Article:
WATER OF HOPE
Perhaps best known for the amazing Temples of Angkor Wat, but you may also have heard of it from its recent and devastating history of the Khmer Rouge as well as various internal political struggles and border disputes. Sadly the latter have caused damage that will take decades to repair and a huge percentage of Cambodians live around or well below the poverty line. Many still have no access to clean water and water borne diseases are rife, infant mortality rates, although improving, remain among the highest in the world (5% versus 0.4% in Europe) with life expectancy amongst the lowest at 64.5 years (well over 80 in Europe).
If you visit Angkor Wat now you are unlikely to see this poverty- it has been brushed discreetly aside so the tourists don’t get upset. But it’s still there and has become a cause very close to the heart of Hill Robinson’s Operations Manager, Marianne Richards. “I first came to Cambodia in 2009 and at that time you couldn’t move for street kids begging. They were beautiful, bright and kind- they didn’t deserve the cards they’d been dealt. It blew me away. I couldn’t leave without doing something.”
And so the story began and Cambodia became Marianne’s new holiday destination. Becoming close friends with her tour guide, Narong Chap, one thing led to another- 4 children sponsored through education (one now almost a Judge!), volunteer teaching and helping out at a community project plus Water of Hope- an NGO (Non-Governmental Organisation) set up both in Cambodia (by Narong) and France (by Marianne) to raise funds to dig wells to provide clean water for the poor living in the shadows of Ankgor Wat.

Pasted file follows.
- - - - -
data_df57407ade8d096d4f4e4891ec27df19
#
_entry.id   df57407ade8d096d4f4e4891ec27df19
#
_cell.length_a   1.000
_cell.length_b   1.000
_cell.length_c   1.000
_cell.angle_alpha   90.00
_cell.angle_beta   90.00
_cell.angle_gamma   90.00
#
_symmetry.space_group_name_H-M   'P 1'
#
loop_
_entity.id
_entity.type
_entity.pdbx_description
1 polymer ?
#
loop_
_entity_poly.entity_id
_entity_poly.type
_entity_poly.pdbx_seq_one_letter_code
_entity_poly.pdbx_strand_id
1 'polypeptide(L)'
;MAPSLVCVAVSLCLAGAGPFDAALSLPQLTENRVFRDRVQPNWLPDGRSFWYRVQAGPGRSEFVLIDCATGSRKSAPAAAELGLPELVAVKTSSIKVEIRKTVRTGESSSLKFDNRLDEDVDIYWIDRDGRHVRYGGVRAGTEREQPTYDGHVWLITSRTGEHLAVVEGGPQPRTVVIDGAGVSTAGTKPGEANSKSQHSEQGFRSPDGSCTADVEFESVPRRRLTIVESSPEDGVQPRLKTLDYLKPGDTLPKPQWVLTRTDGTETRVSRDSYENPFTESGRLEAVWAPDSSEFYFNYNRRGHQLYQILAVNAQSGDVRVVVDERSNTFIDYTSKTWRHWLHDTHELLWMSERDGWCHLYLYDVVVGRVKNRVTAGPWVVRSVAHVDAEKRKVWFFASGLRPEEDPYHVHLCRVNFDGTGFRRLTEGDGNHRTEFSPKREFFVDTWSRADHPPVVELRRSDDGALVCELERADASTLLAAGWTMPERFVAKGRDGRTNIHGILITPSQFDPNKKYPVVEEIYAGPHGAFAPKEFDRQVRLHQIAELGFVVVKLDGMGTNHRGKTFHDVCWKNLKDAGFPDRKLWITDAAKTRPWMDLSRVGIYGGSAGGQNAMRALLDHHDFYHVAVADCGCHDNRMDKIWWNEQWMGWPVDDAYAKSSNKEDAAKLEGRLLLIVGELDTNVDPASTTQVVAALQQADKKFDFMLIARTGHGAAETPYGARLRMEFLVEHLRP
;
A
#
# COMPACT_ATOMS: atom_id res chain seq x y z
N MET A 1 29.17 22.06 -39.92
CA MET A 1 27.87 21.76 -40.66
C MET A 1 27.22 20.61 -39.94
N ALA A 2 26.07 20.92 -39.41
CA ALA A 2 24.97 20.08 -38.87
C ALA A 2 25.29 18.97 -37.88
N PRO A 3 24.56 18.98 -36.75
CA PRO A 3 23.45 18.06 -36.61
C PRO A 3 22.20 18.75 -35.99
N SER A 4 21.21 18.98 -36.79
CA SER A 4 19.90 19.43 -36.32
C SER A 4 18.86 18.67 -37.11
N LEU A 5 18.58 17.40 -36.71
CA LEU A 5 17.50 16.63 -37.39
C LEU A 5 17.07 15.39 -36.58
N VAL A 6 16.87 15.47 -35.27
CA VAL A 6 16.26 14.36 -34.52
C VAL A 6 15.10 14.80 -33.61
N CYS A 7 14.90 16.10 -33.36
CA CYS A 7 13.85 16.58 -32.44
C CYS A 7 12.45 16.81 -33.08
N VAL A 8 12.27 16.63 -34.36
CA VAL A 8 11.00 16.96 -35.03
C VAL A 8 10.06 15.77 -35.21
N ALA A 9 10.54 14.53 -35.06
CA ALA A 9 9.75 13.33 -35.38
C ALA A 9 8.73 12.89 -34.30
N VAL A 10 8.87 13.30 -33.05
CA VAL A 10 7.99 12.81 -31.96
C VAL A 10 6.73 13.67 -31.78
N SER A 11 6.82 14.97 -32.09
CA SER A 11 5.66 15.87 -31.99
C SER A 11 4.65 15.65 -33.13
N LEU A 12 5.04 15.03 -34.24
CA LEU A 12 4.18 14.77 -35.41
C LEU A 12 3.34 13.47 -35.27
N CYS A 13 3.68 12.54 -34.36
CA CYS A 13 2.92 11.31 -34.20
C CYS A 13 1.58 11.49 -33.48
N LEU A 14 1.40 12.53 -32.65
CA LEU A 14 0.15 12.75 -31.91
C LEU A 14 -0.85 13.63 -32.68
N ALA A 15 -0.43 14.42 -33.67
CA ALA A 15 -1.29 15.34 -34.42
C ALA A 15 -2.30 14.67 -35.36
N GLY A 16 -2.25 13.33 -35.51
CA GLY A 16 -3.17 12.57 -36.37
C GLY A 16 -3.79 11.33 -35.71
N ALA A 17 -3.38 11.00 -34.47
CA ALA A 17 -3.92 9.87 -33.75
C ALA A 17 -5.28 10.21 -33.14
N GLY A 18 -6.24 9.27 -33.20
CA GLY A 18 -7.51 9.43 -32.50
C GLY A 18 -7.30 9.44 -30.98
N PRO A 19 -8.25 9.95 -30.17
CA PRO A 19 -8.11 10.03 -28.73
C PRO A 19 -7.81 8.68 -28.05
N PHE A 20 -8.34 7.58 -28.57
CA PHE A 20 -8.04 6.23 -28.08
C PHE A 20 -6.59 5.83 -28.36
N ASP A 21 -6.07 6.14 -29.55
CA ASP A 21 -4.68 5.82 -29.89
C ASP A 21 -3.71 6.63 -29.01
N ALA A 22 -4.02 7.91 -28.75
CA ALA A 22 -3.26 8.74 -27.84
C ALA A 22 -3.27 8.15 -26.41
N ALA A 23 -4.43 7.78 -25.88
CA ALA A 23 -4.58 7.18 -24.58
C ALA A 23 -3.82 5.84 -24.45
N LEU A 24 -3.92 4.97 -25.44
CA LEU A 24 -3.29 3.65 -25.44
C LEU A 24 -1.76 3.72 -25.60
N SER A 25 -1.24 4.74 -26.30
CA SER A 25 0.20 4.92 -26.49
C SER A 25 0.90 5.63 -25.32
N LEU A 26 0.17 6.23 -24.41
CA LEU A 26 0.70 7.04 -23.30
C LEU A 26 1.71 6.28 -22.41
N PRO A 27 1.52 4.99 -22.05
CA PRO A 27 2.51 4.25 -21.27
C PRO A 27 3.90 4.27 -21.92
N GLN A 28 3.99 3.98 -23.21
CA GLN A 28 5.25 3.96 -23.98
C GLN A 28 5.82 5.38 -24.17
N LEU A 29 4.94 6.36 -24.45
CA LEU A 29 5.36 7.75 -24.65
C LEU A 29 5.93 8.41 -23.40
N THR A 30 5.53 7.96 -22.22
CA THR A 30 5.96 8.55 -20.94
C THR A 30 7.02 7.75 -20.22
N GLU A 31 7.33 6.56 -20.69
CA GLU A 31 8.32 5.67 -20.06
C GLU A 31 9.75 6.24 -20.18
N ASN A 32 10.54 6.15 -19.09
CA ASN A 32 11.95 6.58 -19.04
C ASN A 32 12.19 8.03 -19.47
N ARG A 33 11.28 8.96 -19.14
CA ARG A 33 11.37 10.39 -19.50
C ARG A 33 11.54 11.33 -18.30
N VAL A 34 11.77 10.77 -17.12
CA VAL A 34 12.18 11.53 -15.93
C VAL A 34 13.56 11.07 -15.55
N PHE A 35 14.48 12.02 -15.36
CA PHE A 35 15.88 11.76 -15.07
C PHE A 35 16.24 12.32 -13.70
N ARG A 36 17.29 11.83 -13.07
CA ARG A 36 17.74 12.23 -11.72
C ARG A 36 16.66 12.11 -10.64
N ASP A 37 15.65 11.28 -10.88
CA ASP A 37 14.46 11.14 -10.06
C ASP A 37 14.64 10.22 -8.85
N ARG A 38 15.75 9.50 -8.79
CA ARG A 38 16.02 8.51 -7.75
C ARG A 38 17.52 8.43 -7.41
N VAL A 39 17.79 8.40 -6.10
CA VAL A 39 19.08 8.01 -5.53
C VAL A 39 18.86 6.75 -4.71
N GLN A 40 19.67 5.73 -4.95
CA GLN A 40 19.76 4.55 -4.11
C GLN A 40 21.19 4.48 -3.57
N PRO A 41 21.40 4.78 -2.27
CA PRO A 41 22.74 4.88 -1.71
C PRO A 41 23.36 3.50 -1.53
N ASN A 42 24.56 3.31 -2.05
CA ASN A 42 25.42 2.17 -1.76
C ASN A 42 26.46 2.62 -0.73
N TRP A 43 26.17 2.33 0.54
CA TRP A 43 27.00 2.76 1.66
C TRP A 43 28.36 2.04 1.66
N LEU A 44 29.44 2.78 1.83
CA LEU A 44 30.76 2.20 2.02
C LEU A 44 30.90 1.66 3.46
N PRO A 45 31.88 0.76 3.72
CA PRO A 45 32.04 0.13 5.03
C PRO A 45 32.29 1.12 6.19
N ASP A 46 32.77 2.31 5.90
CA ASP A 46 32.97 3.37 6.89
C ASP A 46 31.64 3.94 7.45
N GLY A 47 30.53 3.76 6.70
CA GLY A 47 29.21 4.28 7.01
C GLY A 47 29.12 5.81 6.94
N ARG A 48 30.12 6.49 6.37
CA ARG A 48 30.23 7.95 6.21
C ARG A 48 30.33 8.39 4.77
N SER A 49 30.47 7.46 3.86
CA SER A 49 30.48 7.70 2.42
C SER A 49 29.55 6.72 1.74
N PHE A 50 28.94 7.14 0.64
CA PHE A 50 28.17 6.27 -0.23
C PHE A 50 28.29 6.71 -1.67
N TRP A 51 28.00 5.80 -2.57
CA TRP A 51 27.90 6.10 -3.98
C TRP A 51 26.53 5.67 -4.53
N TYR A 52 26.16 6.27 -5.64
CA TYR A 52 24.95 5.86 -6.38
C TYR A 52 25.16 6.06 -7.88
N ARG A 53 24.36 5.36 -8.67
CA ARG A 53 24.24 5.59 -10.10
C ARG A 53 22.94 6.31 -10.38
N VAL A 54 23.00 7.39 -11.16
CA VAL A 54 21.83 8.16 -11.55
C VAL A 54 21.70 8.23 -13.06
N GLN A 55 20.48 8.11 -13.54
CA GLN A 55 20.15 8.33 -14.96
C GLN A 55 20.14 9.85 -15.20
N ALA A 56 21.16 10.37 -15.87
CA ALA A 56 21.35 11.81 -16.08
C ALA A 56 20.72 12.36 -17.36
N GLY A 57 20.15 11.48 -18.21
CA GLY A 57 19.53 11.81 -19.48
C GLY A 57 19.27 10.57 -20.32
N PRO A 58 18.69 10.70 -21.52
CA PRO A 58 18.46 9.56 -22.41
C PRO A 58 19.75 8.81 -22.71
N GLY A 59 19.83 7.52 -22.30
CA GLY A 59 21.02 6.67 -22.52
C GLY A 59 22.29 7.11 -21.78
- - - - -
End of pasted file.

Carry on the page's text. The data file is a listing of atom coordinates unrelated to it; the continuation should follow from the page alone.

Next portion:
I remember standing with my mouth open. Wow, where had I come to? There were kids playing in muddy pools, men with fishing sticks…
Marianne on her first visit to Cambodia in 2009
A well costs around $350 – a very small amount in the world of yachting where this might be the price of a bottle of wine – but beyond the means of locals struggling to make ends meet on way less than $100 a month even if they work full time. A well can make a huge difference- clean water to drink, to wash in , to water the arid soil around the rudimentary house so they can grow vegetables, rice, fruit or even just to wash the rusty bicycle that might be the family’s only form of transport.